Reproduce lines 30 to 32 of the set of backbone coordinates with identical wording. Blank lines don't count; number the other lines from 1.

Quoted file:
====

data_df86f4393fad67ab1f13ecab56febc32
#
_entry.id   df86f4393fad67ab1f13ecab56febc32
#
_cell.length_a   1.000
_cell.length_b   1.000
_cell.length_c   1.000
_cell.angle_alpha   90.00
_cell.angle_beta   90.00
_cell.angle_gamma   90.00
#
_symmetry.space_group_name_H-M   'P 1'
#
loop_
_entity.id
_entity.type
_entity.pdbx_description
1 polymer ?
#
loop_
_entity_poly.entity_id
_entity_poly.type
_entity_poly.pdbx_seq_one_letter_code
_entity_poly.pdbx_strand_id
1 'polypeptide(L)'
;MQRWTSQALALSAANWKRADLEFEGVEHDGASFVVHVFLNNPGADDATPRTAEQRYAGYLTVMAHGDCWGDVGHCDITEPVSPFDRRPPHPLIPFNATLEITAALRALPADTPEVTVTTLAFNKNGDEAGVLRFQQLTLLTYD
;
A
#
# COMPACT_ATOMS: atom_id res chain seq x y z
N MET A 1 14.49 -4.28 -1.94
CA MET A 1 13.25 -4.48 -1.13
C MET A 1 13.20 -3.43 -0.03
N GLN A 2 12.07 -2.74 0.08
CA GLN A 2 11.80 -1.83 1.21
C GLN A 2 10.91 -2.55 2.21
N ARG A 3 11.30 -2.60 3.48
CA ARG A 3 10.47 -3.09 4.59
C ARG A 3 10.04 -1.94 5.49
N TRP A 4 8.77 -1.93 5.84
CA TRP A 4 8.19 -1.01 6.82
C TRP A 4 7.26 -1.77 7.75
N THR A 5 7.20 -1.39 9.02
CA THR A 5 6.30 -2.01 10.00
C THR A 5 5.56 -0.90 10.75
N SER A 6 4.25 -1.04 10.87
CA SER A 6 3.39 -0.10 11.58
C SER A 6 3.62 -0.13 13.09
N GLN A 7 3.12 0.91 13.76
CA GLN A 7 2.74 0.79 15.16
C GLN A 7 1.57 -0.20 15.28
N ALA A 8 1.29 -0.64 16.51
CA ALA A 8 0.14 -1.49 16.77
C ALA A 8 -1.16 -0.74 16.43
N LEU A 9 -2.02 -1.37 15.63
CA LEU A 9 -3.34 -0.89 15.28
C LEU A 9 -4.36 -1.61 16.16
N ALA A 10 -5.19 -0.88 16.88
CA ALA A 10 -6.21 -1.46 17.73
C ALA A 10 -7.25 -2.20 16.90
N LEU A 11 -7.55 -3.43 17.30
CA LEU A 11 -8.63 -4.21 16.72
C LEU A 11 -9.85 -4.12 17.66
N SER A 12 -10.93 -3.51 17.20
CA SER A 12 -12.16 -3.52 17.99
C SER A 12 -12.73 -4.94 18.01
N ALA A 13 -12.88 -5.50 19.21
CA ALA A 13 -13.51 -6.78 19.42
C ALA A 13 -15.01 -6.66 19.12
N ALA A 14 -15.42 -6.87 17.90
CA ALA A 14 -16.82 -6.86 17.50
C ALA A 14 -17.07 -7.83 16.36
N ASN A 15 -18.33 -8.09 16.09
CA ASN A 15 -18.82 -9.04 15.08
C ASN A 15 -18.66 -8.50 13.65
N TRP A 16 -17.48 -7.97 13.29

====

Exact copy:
# COMPACT_ATOMS: atom_id res chain seq x y z
N MET A 1 14.49 -4.28 -1.94
CA MET A 1 13.25 -4.48 -1.13